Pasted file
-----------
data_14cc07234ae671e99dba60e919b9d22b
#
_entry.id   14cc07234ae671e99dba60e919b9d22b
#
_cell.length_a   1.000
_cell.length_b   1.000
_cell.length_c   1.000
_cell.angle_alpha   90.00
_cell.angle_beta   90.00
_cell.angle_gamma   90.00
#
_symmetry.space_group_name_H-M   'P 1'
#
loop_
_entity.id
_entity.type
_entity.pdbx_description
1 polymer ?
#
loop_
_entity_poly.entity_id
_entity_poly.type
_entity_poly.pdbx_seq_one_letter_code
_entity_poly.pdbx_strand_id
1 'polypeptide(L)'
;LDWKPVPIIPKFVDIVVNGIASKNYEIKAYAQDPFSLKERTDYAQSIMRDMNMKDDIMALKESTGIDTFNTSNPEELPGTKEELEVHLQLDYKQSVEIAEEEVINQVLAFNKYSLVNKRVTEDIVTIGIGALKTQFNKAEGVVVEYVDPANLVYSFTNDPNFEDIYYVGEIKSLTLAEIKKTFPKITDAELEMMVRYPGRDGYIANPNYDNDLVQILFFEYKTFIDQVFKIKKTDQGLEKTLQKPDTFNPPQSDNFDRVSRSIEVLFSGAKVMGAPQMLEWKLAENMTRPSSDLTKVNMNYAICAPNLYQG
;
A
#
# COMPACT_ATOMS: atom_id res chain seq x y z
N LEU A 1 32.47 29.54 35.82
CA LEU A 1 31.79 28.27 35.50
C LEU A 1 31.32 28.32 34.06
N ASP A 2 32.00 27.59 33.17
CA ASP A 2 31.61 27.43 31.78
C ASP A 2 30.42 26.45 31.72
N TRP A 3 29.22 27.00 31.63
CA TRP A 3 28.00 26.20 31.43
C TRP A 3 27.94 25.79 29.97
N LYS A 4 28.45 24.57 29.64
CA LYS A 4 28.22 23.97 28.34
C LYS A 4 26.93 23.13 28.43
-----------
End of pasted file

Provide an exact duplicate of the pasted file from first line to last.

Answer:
data_14cc07234ae671e99dba60e919b9d22b
#
_entry.id   14cc07234ae671e99dba60e919b9d22b
#
_cell.length_a   1.000
_cell.length_b   1.000
_cell.length_c   1.000
_cell.angle_alpha   90.00
_cell.angle_beta   90.00
_cell.angle_gamma   90.00
#
_symmetry.space_group_name_H-M   'P 1'
#
loop_
_entity.id
_entity.type
_entity.pdbx_description
1 polymer ?
#
loop_
_entity_poly.entity_id
_entity_poly.type
_entity_poly.pdbx_seq_one_letter_code
_entity_poly.pdbx_strand_id
1 'polypeptide(L)'
;LDWKPVPIIPKFVDIVVNGIASKNYEIKAYAQDPFSLKERTDYAQSIMRDMNMKDDIMALKESTGIDTFNTSNPEELPGTKEELEVHLQLDYKQSVEIAEEEVINQVLAFNKYSLVNKRVTEDIVTIGIGALKTQFNKAEGVVVEYVDPANLVYSFTNDPNFEDIYYVGEIKSLTLAEIKKTFPKITDAELEMMVRYPGRDGYIANPNYDNDLVQILFFEYKTFIDQVFKIKKTDQGLEKTLQKPDTFNPPQSDNFDRVSRSIEVLFSGAKVMGAPQMLEWKLAENMTRPSSDLTKVNMNYAICAPNLYQG
;
A
#
# COMPACT_ATOMS: atom_id res chain seq x y z
N LEU A 1 32.47 29.54 35.82
CA LEU A 1 31.79 28.27 35.50
C LEU A 1 31.32 28.32 34.06
N ASP A 2 32.00 27.59 33.17
CA ASP A 2 31.61 27.43 31.78
C ASP A 2 30.42 26.45 31.72
N TRP A 3 29.22 27.00 31.63
CA TRP A 3 28.00 26.20 31.43
C TRP A 3 27.94 25.79 29.97
N LYS A 4 28.45 24.57 29.64
CA LYS A 4 28.22 23.97 28.34
C LYS A 4 26.93 23.13 28.43